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Número de publicaciónUS5597553 A
Tipo de publicaciónConcesión
Número de solicitudUS 08/302,758
Número de PCTPCT/CH1994/000003
Fecha de publicación28 Ene 1997
Fecha de presentación5 Ene 1994
Fecha de prioridad14 Ene 1993
También publicado comoCA2132014A1, CA2132014C, DE59408102D1, EP0630227A1, EP0630227B1, WO1994015577A1
Número de publicación08302758, 302758, PCT/1994/3, PCT/CH/1994/000003, PCT/CH/1994/00003, PCT/CH/94/000003, PCT/CH/94/00003, PCT/CH1994/000003, PCT/CH1994/00003, PCT/CH1994000003, PCT/CH199400003, PCT/CH94/000003, PCT/CH94/00003, PCT/CH94000003, PCT/CH9400003, US 5597553 A, US 5597553A, US-A-5597553, US5597553 A, US5597553A
InventoresGianni Baffelli, Beat A. von Weissenfluh
Cesionario originalHawe Neos Dental Dr H.V. Weissenfluh Ag
Exportar citaBiBTeX, EndNote, RefMan
Enlaces externos: USPTO, Cesión de USPTO, Espacenet
Expanded perlite toothpaste
US 5597553 A
The toothpaste proposed contains as an abrasive, preferably as the sold abrasive, expanded perlite, generally with a particle size in the range of 1 to 150 μm, in particular with a main fraction in the region of 20 μm. This gives enhanced cleaning power, and improved protection of the tooth enamel against wear and scratching.
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We claim:
1. A toothpaste having improved cleaning power, containing an aqueous liquid and an abrasive body, characterized in that the toothpaste contains as the sole abrasive body expanded perlite which is present in the form of sharp-edged particles which disintegrate by mechanical stress under the conditions of toothbrushing into smaller, also sharp-edged particles, and wherein said abrasive body is present in the toothpaste in an amount of from 1% to not more than 15% by weight.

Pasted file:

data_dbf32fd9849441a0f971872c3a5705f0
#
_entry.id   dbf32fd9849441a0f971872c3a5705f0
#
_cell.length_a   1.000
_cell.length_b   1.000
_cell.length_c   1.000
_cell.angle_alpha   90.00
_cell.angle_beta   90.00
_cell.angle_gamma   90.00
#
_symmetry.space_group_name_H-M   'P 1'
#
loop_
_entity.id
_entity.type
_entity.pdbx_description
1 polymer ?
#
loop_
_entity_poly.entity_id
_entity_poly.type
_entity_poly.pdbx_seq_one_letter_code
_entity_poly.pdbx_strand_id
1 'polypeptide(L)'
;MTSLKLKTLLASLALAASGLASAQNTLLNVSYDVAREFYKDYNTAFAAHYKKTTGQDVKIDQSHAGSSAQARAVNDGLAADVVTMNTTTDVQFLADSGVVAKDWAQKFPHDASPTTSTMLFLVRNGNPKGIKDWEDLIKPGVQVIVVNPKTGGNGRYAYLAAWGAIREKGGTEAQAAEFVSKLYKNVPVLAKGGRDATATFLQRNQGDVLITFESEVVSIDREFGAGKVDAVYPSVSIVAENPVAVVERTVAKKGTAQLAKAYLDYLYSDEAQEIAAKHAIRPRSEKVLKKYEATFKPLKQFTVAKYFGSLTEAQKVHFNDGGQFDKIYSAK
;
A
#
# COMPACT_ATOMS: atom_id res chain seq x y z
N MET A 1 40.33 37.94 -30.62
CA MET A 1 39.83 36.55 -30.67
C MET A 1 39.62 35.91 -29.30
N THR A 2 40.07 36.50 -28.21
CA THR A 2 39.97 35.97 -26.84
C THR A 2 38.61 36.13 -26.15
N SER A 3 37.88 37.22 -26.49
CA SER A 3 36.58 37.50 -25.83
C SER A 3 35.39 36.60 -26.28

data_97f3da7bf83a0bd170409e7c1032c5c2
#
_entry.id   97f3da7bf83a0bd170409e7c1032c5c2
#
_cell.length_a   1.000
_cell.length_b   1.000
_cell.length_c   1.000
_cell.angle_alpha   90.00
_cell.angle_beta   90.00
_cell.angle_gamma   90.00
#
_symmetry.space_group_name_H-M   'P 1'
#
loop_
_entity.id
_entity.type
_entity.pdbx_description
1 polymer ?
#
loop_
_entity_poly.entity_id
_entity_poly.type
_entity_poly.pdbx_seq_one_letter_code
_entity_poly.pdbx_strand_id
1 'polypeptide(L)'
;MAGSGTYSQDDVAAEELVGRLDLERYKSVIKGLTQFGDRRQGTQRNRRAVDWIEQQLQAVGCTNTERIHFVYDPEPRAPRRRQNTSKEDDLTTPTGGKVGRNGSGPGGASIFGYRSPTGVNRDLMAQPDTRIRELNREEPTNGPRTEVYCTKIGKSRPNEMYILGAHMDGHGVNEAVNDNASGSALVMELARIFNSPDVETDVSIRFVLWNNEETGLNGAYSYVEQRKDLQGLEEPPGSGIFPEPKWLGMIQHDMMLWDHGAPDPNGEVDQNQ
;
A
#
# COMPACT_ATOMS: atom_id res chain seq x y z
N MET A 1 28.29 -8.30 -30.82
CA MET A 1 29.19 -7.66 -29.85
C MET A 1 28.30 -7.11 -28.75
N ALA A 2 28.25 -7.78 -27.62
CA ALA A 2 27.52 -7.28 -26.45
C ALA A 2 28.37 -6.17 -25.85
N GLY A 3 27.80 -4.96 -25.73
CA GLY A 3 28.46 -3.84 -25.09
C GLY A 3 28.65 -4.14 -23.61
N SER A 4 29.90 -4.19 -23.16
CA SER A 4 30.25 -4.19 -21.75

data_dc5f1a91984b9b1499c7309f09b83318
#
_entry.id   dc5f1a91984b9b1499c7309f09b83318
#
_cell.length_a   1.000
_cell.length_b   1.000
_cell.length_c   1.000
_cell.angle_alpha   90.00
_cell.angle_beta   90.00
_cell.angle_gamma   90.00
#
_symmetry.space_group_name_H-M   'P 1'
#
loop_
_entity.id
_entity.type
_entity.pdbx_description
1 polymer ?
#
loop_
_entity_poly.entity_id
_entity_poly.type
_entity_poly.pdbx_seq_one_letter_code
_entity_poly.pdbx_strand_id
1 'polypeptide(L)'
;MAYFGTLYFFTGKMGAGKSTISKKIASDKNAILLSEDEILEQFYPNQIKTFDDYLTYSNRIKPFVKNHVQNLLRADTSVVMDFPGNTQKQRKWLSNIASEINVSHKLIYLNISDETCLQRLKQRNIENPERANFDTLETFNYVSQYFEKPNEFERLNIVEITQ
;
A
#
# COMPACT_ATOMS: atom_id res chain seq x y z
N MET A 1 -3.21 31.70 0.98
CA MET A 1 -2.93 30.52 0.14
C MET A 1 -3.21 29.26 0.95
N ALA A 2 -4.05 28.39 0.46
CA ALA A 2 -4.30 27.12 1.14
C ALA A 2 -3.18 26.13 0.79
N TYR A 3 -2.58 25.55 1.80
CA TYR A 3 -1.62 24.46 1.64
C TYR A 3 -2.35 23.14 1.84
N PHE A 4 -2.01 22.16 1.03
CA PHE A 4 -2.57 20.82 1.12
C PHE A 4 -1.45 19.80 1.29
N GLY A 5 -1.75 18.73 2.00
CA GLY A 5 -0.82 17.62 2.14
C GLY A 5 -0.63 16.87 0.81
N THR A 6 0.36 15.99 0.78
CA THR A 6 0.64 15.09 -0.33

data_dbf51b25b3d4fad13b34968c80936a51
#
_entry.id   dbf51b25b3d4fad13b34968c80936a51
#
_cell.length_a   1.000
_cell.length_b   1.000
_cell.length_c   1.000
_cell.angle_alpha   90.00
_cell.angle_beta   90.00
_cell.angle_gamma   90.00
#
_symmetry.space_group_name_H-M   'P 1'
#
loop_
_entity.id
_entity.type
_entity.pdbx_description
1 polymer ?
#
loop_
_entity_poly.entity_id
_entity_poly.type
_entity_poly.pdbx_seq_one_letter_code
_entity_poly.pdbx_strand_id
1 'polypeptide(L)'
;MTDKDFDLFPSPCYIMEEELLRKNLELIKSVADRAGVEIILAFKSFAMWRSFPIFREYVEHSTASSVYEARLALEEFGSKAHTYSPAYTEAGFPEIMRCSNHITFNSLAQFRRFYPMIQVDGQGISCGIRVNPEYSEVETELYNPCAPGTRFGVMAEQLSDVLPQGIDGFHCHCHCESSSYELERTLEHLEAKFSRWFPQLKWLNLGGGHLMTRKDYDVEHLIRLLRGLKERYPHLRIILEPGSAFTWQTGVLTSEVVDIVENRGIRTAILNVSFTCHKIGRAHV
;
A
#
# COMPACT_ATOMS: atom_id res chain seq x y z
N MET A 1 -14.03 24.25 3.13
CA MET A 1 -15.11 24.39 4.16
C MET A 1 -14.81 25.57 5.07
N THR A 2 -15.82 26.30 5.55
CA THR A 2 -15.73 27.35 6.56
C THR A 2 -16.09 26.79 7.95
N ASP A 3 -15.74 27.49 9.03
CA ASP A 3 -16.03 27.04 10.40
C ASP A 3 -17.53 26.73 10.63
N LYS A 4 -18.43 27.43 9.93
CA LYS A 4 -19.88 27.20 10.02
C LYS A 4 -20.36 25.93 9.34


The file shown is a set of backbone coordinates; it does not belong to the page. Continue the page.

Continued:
2. The toothpaste of claim 1, characterised in that it contains the said perlite fraction as the sole abrasive body.
3. The toothpaste of claim 1 characterised in that the toothpaste further contains a finely divided pyrogenic silicic acid which has been made hydrophilic, as a binder and a viscosity regulator.
4. The toothpaste of claim 2, characterised in that it contains as a perlite fraction such a fraction which has a most frequent average particle size of from 20 to 25 μm, particles having sizes below 1 μm and exceeding 150 μm being absent, and that the fraction between 20 and 25 μm amounts to about 50% by weight of the total fraction.
5. The toothpaste of claim 1, characterised in that it contains from 1 to 12% by weight of perlite.
6. The toothpaste of claim 5, characterised in that it contains from 1 to 6% by weight of perlite.
7. The toothpaste of claim 5, characterised in that it contains from 1 to 3% by weight of perlite.
8. The toothpaste of claim 3, characterised in that the weight ratio of perlite to pyrogenic silicic acid is comprised between 12:1 and 1:3.